Historic numbers of new rental apartments opening over the next 18 months are poised to decrease profits for the largest publicly traded landlords, who are already contending with slower or declining rent growth.
Nationally, more than 950,000 multifamily units are under construction , according to the U.S. Census Bureau. That equals three times the number for apartment construction from two decades ago.
Sunbelt cities are the most exposed to the recent ramp-up in new supply, according to a May report from real estate analytics firm Green Street.
in Atlanta , rents are already flattening out. Now apartment owners have to contend with the wave of new construction that will follow a record in building permits last year. Green Street predicts Atlanta occupancy rates will also decline.
Camden Property Trust and Mid-America Apartment Communities are among publicly traded landlords with the largest holdings in the South and Southwest, where new supply is booming.
Both firms beat consensus revenue expectations in the first quarter. But many investors are looking toward the year ahead, when new leases get signed at much lower rent increases and competition from new buildings becomes more of a factor.
On April earnings calls, both companies conceded that they faced pressure from the crush of new units but also said that any negative effect would be short-lived. Permitting for future apartment developments is expected to cool off soon, they said, as higher interest rates make financing too expensive for many builders. Shares in Camden and Mid-America initially rose after late April earnings reports, but they are down since then. Both stocks have fallen about 3% since the start of the year.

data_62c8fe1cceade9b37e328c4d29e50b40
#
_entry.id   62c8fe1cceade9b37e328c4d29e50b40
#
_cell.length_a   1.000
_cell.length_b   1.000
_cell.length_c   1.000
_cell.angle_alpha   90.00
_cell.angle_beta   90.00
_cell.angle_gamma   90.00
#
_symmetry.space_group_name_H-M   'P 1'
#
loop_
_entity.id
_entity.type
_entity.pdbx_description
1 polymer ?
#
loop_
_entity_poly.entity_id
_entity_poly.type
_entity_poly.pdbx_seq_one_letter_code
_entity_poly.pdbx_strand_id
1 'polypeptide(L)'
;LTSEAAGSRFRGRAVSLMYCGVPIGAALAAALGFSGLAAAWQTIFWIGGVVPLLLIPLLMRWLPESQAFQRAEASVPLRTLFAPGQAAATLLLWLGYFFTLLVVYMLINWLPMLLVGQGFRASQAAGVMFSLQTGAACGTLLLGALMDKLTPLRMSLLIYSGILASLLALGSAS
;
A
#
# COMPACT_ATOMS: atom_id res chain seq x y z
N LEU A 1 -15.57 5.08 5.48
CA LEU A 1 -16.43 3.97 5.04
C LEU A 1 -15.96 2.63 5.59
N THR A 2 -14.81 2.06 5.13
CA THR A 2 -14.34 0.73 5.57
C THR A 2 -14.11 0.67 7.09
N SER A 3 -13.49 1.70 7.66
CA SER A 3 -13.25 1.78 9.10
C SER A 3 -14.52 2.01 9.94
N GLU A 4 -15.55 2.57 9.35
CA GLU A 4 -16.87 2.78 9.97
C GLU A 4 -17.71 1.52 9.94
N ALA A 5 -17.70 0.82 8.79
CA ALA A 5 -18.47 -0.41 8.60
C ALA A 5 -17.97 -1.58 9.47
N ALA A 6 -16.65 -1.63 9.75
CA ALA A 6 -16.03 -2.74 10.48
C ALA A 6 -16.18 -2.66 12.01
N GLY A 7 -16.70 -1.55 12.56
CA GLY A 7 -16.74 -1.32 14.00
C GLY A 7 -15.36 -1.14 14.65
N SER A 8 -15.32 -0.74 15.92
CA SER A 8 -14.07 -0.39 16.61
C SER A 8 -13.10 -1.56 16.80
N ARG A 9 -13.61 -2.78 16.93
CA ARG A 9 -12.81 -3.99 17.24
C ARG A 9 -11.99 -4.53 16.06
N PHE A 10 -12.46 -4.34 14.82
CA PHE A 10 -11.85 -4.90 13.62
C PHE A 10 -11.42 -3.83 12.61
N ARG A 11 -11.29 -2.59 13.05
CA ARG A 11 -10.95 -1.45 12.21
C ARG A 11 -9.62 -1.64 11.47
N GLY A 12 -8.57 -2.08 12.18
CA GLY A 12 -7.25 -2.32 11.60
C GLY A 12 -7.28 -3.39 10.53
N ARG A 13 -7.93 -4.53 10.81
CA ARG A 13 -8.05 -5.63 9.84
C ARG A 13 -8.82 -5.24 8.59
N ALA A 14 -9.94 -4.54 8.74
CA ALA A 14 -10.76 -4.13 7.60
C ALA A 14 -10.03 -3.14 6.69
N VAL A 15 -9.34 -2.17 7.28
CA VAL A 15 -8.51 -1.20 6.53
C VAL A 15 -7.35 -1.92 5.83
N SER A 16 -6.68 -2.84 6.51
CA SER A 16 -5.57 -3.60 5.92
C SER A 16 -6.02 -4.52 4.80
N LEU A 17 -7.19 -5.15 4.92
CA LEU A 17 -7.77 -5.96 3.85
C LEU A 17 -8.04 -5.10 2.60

Overall, the FTSE Nareit Equity Apartments index, which tracks the performance of publicly traded multifamily owners, is up about 5% year to date. That compares with a 12% gain for the S&P 500. Pent-up demand for housing exploded in the months after the introduction of Covid-19 vaccines in late 2020, and a surge in the number of people searching for apartments lifted rents 25% over two years. That rapid growth pace has disappeared. The average asking rent for a market-rate apartment was $1,716 this May, a 2.6% increase from the same month a year before, according to data provider Yardi Matrix. That compares with the 15% annual increase seen in the first quarter of 2022, Yardi said.
Multifamily-building values fell 12% below their year-earlier levels this April, according to data provider MSCI Real Assets.
The recent softness shows that many tenants have a limit for how much they can pay in rent, while others might be spending less for fear of a slowing economy and the prospect of more job losses.
Rents are now falling in some Sunbelt cities with housing markets that boomed during the pandemic, including Phoenix and Las Vegas, according to Apartment List, a rentals website. In addition to new apartment supply, slowing job growth in these and other cities would also portend lagging rents in the near future, analysts said.
Still, publicly traded apartment owners are expected to report larger profit growth than some other property sectors this year, according to reports from both UBS and Green Street. This is in part because many renters have leases that they signed last year, when rents were still rising at an above-average pace.
Landlords are also sailing with tailwinds from a for-sale housing market that remains unaffordable to many of their customers. Equity Residential, for example, reported that the share of tenants who left their buildings to buy a home fell to 8% in the first quarter of 2023, compared with 12% during the same quarter a year ago. Other companies report similar trends, analysts said.
"Monthly costs and down-payment requirements remain high in our markets, especially relative to rents," said Equity Residential Chief Executive Mark Parrell during an April earnings call.